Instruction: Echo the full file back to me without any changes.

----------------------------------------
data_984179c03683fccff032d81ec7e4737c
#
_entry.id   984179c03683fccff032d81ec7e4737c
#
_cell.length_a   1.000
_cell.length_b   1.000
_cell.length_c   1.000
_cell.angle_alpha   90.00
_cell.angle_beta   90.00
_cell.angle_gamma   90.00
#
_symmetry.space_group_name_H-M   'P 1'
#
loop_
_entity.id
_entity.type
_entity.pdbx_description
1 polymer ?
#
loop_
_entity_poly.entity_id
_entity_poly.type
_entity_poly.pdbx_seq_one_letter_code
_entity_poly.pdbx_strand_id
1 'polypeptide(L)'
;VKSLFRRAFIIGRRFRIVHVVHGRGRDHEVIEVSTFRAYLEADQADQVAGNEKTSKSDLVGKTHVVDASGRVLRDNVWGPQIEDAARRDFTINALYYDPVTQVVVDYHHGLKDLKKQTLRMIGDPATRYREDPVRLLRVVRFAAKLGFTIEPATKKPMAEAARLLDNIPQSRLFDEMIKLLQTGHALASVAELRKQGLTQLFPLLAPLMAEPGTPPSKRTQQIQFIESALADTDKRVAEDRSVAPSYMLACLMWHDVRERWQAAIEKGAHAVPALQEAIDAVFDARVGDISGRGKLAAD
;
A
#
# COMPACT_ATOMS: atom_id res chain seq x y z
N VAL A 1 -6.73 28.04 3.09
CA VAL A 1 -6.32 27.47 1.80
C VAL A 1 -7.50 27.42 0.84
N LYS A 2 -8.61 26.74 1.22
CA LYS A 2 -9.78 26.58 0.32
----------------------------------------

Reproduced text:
data_984179c03683fccff032d81ec7e4737c
#
_entry.id   984179c03683fccff032d81ec7e4737c
#
_cell.length_a   1.000
_cell.length_b   1.000
_cell.length_c   1.000
_cell.angle_alpha   90.00
_cell.angle_beta   90.00
_cell.angle_gamma   90.00
#
_symmetry.space_group_name_H-M   'P 1'
#
loop_
_entity.id
_entity.type
_entity.pdbx_description
1 polymer ?
#
loop_
_entity_poly.entity_id
_entity_poly.type
_entity_poly.pdbx_seq_one_letter_code
_entity_poly.pdbx_strand_id
1 'polypeptide(L)'
;VKSLFRRAFIIGRRFRIVHVVHGRGRDHEVIEVSTFRAYLEADQADQVAGNEKTSKSDLVGKTHVVDASGRVLRDNVWGPQIEDAARRDFTINALYYDPVTQVVVDYHHGLKDLKKQTLRMIGDPATRYREDPVRLLRVVRFAAKLGFTIEPATKKPMAEAARLLDNIPQSRLFDEMIKLLQTGHALASVAELRKQGLTQLFPLLAPLMAEPGTPPSKRTQQIQFIESALADTDKRVAEDRSVAPSYMLACLMWHDVRERWQAAIEKGAHAVPALQEAIDAVFDARVGDISGRGKLAAD
;
A
#
# COMPACT_ATOMS: atom_id res chain seq x y z
N VAL A 1 -6.73 28.04 3.09
CA VAL A 1 -6.32 27.47 1.80
C VAL A 1 -7.50 27.42 0.84
N LYS A 2 -8.61 26.74 1.22
CA LYS A 2 -9.78 26.58 0.32